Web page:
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Noted American Wine Regions Join Forces to Protest ICANN’s Release of .wine and .vin Domain Names

Seven noted American wine regions have banded together in opposition to the rights-to-the-highest-bidder release of generic top level domain names (gTLDs) such as .wine and .vin by the Internet Corporation for Assigned Names and Numbers (ICANN). The regional wine organizations that are driving the opposition include the Oregon Winegrowers Association (545 wineries), the Napa Valley Vintners (500 wineries), Sonoma County Vintners (230 wineries), Willamette Valley Wineries Association (200 wineries), Paso Robles Wine Country Alliance (160 wineries), the Santa Barbara County Vintners’ Association (150 wineries), the Walla Walla Wine Alliance (75 wineries) and the Long Island Wine Council (48 wineries).

These seven organizations, which collectively represent nearly 2,000 wineries, are voicing strong objections to the issuing of the .wine and .vin gTLDs, citing non-existent to grossly insufficient safeguards from illegitimate companies hijacking the history of fine winemaking in America and the rigorous, multi-generational efforts that have gone into creating, promoting and protecting quality winemaking regions across the country.

ICANN was established in the early days of the Internet to direct Web traffic to the correct servers and websites.

If granted to unscrupulous bidders, second-level domain names such as or could be held in perpetuity by a company or individual that has never seen a vineyard, cultivated fine wine grapes or made a single bottle of wine.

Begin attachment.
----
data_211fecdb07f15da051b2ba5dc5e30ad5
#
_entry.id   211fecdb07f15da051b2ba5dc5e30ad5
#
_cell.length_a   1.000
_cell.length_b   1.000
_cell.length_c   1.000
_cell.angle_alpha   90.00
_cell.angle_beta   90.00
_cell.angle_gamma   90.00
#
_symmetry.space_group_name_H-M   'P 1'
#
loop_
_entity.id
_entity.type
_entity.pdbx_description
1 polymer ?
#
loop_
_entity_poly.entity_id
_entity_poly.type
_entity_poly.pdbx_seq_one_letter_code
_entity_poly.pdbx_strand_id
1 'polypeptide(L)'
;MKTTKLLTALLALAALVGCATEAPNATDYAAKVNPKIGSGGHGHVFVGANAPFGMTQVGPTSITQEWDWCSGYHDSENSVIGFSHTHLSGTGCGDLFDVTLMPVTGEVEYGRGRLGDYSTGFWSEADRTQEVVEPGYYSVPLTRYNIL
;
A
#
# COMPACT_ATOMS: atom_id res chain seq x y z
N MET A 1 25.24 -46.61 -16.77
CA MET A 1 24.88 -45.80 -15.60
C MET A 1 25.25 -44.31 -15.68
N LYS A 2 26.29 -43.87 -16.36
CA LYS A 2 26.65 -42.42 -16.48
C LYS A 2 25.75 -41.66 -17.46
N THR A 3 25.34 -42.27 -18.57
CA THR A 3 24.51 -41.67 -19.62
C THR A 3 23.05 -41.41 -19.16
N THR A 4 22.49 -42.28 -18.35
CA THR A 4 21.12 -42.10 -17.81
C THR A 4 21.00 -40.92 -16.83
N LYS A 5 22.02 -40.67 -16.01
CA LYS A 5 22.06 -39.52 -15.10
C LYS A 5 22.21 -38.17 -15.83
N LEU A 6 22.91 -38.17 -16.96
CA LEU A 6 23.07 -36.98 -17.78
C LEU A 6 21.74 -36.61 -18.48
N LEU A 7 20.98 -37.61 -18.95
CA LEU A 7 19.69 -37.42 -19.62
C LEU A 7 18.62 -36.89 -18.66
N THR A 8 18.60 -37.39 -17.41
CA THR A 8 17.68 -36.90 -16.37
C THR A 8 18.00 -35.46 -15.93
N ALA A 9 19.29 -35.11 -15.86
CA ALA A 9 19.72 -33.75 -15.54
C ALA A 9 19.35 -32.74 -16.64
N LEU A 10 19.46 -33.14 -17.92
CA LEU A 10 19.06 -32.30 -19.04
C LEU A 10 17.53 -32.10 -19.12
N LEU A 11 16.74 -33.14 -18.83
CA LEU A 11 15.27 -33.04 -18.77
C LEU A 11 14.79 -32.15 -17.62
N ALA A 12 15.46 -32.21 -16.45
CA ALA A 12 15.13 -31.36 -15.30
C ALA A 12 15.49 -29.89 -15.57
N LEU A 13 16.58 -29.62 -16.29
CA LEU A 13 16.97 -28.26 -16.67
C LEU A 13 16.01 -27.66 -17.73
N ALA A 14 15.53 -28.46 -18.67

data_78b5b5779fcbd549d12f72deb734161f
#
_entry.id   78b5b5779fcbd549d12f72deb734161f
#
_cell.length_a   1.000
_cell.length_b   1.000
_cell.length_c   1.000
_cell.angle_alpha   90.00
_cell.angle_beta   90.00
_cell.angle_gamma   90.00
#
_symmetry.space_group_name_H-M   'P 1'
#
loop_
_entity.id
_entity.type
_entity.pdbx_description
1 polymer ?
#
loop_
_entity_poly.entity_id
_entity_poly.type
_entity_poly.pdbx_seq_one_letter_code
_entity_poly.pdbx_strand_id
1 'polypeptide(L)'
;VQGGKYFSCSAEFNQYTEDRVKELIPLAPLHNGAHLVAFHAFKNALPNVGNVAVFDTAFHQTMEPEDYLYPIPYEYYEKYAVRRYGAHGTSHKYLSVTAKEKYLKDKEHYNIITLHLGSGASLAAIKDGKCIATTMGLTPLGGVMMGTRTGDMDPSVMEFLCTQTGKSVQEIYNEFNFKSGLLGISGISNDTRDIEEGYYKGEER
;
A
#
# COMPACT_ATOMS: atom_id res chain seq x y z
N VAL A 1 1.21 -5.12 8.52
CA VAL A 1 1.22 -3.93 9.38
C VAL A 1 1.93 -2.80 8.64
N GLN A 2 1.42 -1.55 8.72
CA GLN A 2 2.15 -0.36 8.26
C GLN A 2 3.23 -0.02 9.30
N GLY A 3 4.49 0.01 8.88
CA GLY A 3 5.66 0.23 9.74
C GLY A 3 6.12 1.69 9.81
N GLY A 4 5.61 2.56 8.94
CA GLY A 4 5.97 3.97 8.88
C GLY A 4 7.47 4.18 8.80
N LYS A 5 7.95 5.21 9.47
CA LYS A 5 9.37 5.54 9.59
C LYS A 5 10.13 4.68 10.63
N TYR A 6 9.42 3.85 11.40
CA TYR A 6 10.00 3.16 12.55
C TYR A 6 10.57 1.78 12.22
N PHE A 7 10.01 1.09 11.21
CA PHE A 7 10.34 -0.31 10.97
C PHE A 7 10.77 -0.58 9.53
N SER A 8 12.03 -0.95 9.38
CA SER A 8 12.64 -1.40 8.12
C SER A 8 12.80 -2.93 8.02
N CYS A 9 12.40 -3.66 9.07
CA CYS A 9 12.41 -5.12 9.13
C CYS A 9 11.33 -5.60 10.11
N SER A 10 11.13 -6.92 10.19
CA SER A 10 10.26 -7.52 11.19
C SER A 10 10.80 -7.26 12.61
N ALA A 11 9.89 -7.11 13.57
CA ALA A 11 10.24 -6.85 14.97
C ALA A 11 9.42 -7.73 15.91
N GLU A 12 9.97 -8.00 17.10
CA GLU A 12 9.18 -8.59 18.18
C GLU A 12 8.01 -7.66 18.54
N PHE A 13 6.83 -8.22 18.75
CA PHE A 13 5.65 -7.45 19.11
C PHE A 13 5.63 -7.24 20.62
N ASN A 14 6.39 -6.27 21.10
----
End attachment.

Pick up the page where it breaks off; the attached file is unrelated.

“When it comes to fine wine, the distinctive expression of place matters a great deal,” noted Tom Danowski, executive director for the Oregon Winegrowers Association. “The importance of protecting the quality reputations of our fine winegrowing regions is what concerns us about ICANN’s recent action on domain names such as .wine or .vin. Fine wine consumers could be deceived into believing that they are visiting a website associated with a genuine product exhibiting the specific qualities and unique characteristics of a growing region, when they are in fact being influenced by an imitator who happened to be the highest bidder for that particular domain name.”

Citing the potential for consumer confusion and possible negative economic impact on the American fine wine industry, members of Congress, including Mike Thompson of California’s 5th District and Anna G. Eshoo, of California’s 18th District have appealed to both ICANN and the U.S. National Telecommunications and Information Administration (NTIA) to delay or permanently stop the issuing of these domain names.

Of special concern in these discussions is an incorrect and misleading statement by the NTIA’s senior telecommunications policy advisor and U.S. advisor to ICANN’s Governmental Advisory Committee, Suzanne Radell, that it is “just three U.S. wineries out of thousands and thousands” that are objecting to issuing of the .wine and .vin gTLDs while addressing ICAAN’s public meetings held in London last week. The coalition of American quality wine regions representing nearly 2,000 U.S. wineries clearly contradicts Radell’s testimony in London on June 22.

The Oregon Winegrowers Association, Napa Valley Vintners, Sonoma County Vintners, Willamette Valley Wineries Association, Paso Robles Wine Country Alliance, Santa Barbara County Vintners’ Association, Walla Walla Wine Alliance and the Long Island Wine Council are also signatories of the Joint Declaration to Protect Wine Place & Origin, founded in 2005.

About the Napa Valley Vintners

The Napa Valley Vintners nonprofit trade association has been cultivating excellence for 70 years by inspiring its 500 members to produce consistent quality wines, provide environmental leadership and care for the extraordinary place they call home. Learn more at

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